Human rights groups on Sunday criticized as inadequate a government proposal, announced on Friday, to require single women to deposit $10,000 into a Chinese bank before they are allowed to visit China as tourists, a move meant to curb the trafficking of Cambodian woman to marry Chinese men.
The Ministry of Foreign Affairs wrote in a statement that the measure would “prevent the trafficking of Khmer woman” who believe they are moving to China for good jobs or marriage to wealthy men, but end up being caught in abusive relationships or sometimes sold into brothels.
“The Chinese Embassy has restricted the issuing of visas to single Khmer women by having received proper initiation letters first, and they have to deposit $10,000 in the Bank of China first if they want to go to China as a tourist,” it says.
Lim Mony, deputy director of the women and children department for rights group Adhoc, said the measure would not scare off the people profiting from the trade in Cambodian brides.
“What we must do immediately is create a memorandum of understanding [between Cambodia and China] stating what conditions are necessary for a Cambodian woman to marry a Chinese man.”
The Foreign Affairs Ministry announced last month that it is working on an agreement with China on the issue, but has yet to release a draft for public consultation.
At a press conference last week, Adhoc raised the alarm at mounting reports that Cambodian consular officials in China are ignoring complaints from Cambodian woman asking for their help in getting out of abusive situations. The government denied the reports.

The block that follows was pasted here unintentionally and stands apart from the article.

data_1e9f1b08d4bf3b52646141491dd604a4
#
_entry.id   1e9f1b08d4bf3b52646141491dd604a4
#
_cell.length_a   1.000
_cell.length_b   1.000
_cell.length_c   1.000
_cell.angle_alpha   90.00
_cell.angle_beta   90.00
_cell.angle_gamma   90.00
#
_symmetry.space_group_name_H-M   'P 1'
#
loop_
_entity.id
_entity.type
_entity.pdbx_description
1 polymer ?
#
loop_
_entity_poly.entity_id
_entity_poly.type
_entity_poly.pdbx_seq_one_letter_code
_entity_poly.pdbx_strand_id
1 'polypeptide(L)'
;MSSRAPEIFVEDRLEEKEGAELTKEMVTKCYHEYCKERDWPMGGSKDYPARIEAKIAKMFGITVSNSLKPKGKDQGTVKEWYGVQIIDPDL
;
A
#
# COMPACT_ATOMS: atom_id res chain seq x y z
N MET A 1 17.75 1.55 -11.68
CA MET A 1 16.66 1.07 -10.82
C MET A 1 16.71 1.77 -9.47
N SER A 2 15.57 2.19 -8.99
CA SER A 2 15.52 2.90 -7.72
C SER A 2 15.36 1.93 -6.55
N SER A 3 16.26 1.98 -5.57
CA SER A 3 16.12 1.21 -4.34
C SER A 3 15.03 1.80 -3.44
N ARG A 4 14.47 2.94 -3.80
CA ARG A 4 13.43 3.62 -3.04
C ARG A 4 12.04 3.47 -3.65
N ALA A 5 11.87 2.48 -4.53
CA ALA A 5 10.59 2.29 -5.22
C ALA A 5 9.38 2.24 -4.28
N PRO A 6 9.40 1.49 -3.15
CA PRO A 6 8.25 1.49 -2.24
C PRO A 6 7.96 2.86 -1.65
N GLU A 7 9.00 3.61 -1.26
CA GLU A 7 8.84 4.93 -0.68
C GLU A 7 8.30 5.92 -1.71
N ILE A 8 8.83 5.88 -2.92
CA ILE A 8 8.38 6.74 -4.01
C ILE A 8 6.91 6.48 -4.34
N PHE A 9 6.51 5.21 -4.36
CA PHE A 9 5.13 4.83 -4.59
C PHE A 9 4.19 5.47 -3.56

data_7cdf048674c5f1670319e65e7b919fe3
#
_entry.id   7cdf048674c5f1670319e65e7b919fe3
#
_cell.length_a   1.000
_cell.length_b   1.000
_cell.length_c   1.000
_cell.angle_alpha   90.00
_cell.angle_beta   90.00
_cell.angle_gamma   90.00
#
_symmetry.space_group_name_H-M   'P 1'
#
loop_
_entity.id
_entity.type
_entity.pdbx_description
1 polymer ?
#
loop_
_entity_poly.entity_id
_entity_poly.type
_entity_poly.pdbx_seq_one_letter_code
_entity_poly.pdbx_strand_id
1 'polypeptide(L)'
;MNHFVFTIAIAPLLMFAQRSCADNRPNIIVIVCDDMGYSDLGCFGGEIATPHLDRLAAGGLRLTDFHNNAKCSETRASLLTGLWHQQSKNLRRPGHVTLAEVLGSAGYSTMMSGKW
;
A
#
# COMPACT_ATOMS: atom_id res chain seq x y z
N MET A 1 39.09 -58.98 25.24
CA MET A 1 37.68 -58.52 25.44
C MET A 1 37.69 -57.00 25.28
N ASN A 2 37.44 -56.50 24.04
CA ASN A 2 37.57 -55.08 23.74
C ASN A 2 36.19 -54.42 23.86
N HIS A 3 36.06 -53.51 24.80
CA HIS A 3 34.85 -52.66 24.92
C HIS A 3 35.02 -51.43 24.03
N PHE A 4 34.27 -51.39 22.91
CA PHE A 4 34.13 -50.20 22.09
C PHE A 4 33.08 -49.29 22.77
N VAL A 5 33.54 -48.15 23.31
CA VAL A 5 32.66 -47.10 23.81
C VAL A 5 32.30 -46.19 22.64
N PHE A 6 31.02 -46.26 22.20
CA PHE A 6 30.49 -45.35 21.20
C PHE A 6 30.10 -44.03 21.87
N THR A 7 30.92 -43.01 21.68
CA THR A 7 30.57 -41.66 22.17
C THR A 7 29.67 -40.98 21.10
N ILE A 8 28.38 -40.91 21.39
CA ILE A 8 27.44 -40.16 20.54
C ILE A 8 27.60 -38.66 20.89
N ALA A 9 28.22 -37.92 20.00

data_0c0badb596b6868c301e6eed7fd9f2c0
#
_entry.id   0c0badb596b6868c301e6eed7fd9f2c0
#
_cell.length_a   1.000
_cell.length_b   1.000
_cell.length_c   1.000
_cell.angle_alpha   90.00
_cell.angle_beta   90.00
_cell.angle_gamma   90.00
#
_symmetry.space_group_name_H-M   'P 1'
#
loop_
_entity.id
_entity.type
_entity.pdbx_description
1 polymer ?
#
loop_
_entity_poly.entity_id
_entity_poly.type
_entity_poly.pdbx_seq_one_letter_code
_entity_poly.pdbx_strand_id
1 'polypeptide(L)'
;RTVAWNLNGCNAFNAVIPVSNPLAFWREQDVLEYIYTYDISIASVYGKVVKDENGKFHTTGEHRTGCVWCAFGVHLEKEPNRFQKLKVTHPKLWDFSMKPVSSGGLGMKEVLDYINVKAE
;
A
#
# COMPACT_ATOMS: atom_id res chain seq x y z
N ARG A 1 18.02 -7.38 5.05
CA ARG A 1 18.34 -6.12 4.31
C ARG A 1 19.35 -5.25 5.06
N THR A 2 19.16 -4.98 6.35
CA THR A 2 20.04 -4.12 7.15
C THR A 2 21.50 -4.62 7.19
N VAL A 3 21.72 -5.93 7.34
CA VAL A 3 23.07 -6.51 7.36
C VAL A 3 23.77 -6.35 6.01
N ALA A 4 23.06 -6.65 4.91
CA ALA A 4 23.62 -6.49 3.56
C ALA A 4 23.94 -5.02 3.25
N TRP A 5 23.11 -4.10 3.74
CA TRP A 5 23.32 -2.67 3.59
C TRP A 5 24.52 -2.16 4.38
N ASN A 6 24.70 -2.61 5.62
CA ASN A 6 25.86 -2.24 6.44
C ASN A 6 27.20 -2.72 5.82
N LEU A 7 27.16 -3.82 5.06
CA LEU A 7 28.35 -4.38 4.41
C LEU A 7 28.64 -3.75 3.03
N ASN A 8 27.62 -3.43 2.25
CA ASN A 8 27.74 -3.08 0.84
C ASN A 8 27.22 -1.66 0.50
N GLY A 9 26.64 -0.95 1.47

Am Sam Ath, technical supervisor for Licadho, said that implementation of a pending agreement would depend on the participation of local officials in both countries.
“The crucial measure is to improve the law enforcement by low-level officials,” he said. “If they observe activities by ringleaders who want to bring our Khmer women to China, they have to take action immediately in their local territory.”
Foreign Affairs Ministry spokesman Koy Kuong said that the $10,000 could be waived for students, and advised women who can’t afford the deposit in China to head to a different country.
“If they don’t have the ability to afford their visits as tourists, they should change their visit to another country,” he said.
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